Recycling in Your Organic Garden
by Jeff Johnston
Photo (c) Marilyn Barbone/Shutterstock
Most people think of recycling when they think of the three Rs…and recycling means tossing our used cans and bottles into a bin. Reducing our consumption, however, is the most effective way to reduce pollution and lessen our need for incinerators and landfill sites. As organic gardeners, we should be reusing materials destined for the garbage bin (or even the recycling one), rather than purchasing new. In our gardens there are many opportunities to reuse this “waste” besides throwing weeds, trimmings and other organic material onto the compost pile. Here are some suggestions for re-purposing waste materials in your organic garden.
When starting your seeds, consider using milk, juice or other beverage cartons. Used upright, these cartons are good for tomatoes, which will put out new roots if you cover the stem with soil. A few days before planting, lay the cartons on their sides; the tomatoes will grow towards the sun again, and you’ll have a long root to anchor the plant. Use the cartons sideways, with the spout side cut off, to form a bed to start smaller plants in bunches. You can also use the bottoms of milk jugs and two litre pop bottles for starting pots; pop bottles also work laid on their sides.
During spring and fall, when night temperatures can slow plant growth, use pop bottles and milk jugs with bottoms removed as cloches – as mini-greenhouses. Remember to remove the lids, and once the sun is up and the temperature rises, lift the bottles away before the plants bake.
When it looks like slugs and cutworms may destroy your plants, cut the bottoms and tops from milk cartons and ram the resulting sleeves one to two inches into the soil around the plants. Use sleeves of varying heights appropriate to the height of each plant. A sprinkling of diatomaceous earth around the plants inside the sleeves will ensure that no pest that moves on the ground will nibble on your plants. Mites seem to be deterred by sunlight reflecting off aluminum foil onto the underside of leaves. Anchor the foil with some stones, surrounding the stem of the plant outward for a few inches. If you use intensive planting techniques, foil won’t work once the plants create a canopy that shades the soil completely.
Old slats or pieces of wood can be woven together and stapled at the ends to create protective covers for tender veggies that might get eaten by rabbits, deer or other garden visitors.
If you have an area that won’t grow crops, use milk bags as growing containers to create a movable raised bed. Slit open and wash the bags, fill them with soil (first poke a few holes in the bottom for drainage), then set them on the ground. Push the seed into the soil or transplant your seedlings before you start the next row. With these bags, you can build as large an area as you can reach with a watering wand or hose nozzle. If pests become a problem, move the bags until you can reach the infested plants. Due to their exposure, bagged plants will be more at the mercy of the sun and wind; an observant eye will be rewarded with good returns.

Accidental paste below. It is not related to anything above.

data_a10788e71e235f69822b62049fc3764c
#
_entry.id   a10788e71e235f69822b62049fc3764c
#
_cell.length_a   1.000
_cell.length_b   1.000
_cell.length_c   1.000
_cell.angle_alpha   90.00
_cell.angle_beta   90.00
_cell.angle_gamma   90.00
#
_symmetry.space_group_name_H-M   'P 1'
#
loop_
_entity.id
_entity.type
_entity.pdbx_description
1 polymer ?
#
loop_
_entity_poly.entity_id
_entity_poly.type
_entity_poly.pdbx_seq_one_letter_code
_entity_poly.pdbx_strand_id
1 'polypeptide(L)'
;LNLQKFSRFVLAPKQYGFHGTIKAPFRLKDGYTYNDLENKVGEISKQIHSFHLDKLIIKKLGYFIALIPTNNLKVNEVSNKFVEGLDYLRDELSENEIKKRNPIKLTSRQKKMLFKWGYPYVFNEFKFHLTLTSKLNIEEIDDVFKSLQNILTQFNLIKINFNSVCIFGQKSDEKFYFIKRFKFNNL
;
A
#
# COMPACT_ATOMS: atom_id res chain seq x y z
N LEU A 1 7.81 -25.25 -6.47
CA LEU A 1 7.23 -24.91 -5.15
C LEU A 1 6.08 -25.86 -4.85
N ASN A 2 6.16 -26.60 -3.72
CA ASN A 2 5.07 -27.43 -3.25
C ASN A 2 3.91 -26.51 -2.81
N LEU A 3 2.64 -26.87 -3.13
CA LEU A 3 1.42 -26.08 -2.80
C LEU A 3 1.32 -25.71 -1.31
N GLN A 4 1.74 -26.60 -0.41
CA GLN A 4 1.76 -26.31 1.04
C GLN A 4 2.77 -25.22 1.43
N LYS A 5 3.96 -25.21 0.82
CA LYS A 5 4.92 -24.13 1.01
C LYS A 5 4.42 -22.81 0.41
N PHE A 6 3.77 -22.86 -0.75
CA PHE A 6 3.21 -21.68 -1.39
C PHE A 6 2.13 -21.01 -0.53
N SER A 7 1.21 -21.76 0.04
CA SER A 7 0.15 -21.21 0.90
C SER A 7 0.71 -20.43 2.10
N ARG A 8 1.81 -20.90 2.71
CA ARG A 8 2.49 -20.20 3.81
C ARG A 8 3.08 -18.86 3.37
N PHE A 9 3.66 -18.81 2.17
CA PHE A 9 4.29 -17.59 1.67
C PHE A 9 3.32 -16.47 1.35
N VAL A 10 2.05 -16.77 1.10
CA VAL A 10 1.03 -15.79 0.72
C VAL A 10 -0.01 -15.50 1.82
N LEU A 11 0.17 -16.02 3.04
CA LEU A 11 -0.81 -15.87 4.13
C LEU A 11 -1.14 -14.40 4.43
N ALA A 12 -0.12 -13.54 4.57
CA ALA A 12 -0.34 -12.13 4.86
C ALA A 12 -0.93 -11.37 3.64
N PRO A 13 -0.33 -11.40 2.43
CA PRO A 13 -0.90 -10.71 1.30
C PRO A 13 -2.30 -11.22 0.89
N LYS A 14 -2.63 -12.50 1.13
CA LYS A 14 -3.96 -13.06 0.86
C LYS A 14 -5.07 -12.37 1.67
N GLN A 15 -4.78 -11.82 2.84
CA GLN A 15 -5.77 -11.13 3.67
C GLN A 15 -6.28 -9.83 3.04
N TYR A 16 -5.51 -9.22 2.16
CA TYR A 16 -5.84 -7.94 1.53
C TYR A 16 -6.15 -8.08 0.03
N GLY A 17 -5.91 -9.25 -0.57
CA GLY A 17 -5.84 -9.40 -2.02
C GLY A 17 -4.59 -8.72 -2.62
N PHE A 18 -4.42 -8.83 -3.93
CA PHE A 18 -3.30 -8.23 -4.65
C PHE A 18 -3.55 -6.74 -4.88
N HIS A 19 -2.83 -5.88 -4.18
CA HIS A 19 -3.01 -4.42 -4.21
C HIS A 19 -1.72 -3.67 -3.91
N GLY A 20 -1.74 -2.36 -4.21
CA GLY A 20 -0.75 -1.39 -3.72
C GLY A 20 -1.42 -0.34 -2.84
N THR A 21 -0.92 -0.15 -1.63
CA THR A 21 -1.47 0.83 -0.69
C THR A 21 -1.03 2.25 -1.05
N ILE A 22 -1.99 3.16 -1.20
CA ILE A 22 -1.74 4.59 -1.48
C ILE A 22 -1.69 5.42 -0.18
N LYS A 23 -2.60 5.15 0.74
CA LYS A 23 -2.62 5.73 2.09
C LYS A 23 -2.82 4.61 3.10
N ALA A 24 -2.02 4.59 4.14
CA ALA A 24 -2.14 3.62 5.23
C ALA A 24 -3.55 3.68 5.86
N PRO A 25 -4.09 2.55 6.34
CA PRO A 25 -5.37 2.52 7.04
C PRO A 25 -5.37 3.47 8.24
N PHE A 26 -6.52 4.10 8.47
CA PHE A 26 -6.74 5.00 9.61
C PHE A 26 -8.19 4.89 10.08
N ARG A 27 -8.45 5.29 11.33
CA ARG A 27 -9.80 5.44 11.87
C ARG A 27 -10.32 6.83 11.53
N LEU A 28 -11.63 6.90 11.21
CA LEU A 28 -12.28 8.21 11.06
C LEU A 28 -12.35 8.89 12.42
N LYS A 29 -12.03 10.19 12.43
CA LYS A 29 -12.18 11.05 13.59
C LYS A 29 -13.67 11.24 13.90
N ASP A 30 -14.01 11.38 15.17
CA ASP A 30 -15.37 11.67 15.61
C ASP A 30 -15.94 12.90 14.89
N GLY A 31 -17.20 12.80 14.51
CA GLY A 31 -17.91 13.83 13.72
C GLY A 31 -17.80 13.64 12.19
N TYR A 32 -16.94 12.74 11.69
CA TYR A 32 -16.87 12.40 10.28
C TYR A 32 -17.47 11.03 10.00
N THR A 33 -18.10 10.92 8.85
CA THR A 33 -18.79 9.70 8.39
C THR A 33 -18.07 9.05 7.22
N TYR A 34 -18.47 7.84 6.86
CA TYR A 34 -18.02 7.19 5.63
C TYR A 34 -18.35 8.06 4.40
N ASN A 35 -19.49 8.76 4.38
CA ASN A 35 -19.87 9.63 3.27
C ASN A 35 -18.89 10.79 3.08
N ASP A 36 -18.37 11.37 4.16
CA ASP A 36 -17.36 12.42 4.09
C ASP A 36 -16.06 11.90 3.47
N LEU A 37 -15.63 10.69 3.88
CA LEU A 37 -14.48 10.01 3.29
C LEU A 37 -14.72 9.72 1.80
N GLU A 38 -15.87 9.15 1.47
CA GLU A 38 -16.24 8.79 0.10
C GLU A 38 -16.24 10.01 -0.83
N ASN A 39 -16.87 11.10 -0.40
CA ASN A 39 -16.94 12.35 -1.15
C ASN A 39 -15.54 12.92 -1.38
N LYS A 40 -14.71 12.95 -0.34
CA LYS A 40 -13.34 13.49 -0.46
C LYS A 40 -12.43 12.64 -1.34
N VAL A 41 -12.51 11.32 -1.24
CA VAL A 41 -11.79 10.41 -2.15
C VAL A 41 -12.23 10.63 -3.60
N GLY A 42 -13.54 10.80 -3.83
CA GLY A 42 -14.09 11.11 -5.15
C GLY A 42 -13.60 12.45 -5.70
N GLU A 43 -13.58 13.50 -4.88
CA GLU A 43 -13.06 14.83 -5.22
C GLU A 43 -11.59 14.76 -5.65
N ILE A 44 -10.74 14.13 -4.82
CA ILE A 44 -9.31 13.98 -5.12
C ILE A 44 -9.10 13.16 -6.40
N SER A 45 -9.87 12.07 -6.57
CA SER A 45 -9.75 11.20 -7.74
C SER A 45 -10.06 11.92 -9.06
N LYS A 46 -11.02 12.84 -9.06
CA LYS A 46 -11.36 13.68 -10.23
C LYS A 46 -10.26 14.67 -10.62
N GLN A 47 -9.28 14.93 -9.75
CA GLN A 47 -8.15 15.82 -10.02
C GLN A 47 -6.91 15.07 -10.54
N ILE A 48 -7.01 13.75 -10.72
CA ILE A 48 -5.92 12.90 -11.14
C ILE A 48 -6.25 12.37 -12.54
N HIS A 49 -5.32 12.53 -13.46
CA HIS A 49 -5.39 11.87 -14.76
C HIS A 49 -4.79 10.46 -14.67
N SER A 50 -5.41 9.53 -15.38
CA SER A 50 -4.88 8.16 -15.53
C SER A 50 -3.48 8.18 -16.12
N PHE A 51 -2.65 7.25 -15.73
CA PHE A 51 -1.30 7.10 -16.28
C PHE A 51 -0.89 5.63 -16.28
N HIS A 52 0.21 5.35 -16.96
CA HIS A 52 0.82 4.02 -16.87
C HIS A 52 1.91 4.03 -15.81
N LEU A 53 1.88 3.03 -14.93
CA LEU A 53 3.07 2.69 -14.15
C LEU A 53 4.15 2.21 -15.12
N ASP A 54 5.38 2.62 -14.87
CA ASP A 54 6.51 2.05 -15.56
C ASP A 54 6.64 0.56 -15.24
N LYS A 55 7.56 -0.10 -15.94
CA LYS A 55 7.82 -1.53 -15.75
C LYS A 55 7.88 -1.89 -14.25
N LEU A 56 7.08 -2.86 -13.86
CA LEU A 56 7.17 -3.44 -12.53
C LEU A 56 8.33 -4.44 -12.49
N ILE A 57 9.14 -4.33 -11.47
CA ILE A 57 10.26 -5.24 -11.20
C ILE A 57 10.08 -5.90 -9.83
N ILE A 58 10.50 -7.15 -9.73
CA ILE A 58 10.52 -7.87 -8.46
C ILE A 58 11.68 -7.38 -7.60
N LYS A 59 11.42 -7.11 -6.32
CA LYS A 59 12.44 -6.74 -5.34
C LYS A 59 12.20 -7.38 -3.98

Several brands of spaghetti sauce are sold in Mason jars; ask family and friends to save them for you for home canning – you’ll need new lids and rings, but you’ll save the price of the jars. The jars with their original lids also make great storage containers for grains, dried beans, herbs and sun-dried tomatoes. If you receive a lot of mail with return envelopes, use them for storing seeds. They’re sealable, markable containers that also fit inside freezer bags for cold storage.
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Many areas recycle newsprint and cardboard. In areas that don’t, you can reuse them by creating new beds for next spring. Lay down sections of newspaper over layers of plant material, enough to create the size of bed you want. Follow this with flattened cardboard boxes, anchoring it with rocks. Soak, then keep it damp. By spring, worms and other organisms will have reduced this mulch to a friable material that will have you dreaming about bumper harvests.
Old snow fence your town or county is replacing can be used to contain a compost pile. Slab wood (the first cuts from a log) can often be had for free or very little cost, and can be used to create paths in your gardens, reducing soil compaction. Or use them to create raised beds; they’ll decompose after a few seasons, but you can afford to replace them at such a low cost.
Do you know someone who’s replacing windows or storm doors? Ask for the old ones. You can use them to top coldframes, or, if you have enough of them, build a greenhouse at least warm enough to be considered a walk-in coldframe, good for hardy plants or for hardening off tender plants. You could extend your growing season – or, as author Eliot Coleman points out, your harvest season – by a few weeks with a no-cost greenhouse.
Do companies or stores in your area throw out wooden pallets? You can use them as the walls and door of a compost bin, take them apart and build coldframes from the lumber, or at the very least, use them as firewood, cutting down on your heating expense. Even this use is better than sending them to a landfill site.
Use concrete blocks from a demolition site to build a compost bin (leaving gaps for air circulation). Do you need a root cellar? Build one on the north side of your house, then cover it over with earth. You might want to use some professionals to help design and/or build your cellar to ensure it doesn’t collapse from the weight of wet earth, or leak during the rainy season.
Reusing materials, even recyclable ones, just once will reduce our consumption of natural resources and fossil fuels, and keep dollars in our pockets.